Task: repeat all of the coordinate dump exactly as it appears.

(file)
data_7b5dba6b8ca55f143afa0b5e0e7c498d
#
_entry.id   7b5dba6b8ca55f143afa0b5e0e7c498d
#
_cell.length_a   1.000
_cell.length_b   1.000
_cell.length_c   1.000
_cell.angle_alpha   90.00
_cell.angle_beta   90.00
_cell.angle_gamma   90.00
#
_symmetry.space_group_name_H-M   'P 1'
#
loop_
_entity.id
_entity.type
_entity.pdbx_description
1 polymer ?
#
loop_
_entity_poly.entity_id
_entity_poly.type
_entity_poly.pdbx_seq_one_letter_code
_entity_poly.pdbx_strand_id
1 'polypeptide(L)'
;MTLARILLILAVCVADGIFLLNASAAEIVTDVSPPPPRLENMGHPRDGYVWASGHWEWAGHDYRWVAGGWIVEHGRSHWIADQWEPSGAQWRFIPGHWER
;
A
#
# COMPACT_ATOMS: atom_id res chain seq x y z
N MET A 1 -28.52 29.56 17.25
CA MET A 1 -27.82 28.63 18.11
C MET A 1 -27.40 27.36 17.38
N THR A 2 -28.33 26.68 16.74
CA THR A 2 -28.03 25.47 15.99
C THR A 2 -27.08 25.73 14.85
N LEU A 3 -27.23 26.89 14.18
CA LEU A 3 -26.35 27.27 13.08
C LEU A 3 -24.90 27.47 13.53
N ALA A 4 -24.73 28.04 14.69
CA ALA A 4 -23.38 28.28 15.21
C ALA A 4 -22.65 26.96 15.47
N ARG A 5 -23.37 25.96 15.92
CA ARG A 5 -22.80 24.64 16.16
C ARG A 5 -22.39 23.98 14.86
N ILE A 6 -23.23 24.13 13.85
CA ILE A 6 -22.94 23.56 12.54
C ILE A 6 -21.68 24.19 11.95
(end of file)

data_7b5dba6b8ca55f143afa0b5e0e7c498d
#
_entry.id   7b5dba6b8ca55f143afa0b5e0e7c498d
#
_cell.length_a   1.000
_cell.length_b   1.000
_cell.length_c   1.000
_cell.angle_alpha   90.00
_cell.angle_beta   90.00
_cell.angle_gamma   90.00
#
_symmetry.space_group_name_H-M   'P 1'
#
loop_
_entity.id
_entity.type
_entity.pdbx_description
1 polymer ?
#
loop_
_entity_poly.entity_id
_entity_poly.type
_entity_poly.pdbx_seq_one_letter_code
_entity_poly.pdbx_strand_id
1 'polypeptide(L)'
;MTLARILLILAVCVADGIFLLNASAAEIVTDVSPPPPRLENMGHPRDGYVWASGHWEWAGHDYRWVAGGWIVEHGRSHWIADQWEPSGAQWRFIPGHWER
;
A
#
# COMPACT_ATOMS: atom_id res chain seq x y z
N MET A 1 -28.52 29.56 17.25
CA MET A 1 -27.82 28.63 18.11
C MET A 1 -27.40 27.36 17.38
N THR A 2 -28.33 26.68 16.74
CA THR A 2 -28.03 25.47 15.99
C THR A 2 -27.08 25.73 14.85
N LEU A 3 -27.23 26.89 14.18
CA LEU A 3 -26.35 27.27 13.08
C LEU A 3 -24.90 27.47 13.53
N ALA A 4 -24.73 28.04 14.69
CA ALA A 4 -23.38 28.28 15.21
C ALA A 4 -22.65 26.96 15.47
N ARG A 5 -23.37 25.96 15.92
CA ARG A 5 -22.80 24.64 16.16
C ARG A 5 -22.39 23.98 14.86
N ILE A 6 -23.23 24.13 13.85
CA ILE A 6 -22.94 23.56 12.54
C ILE A 6 -21.68 24.19 11.95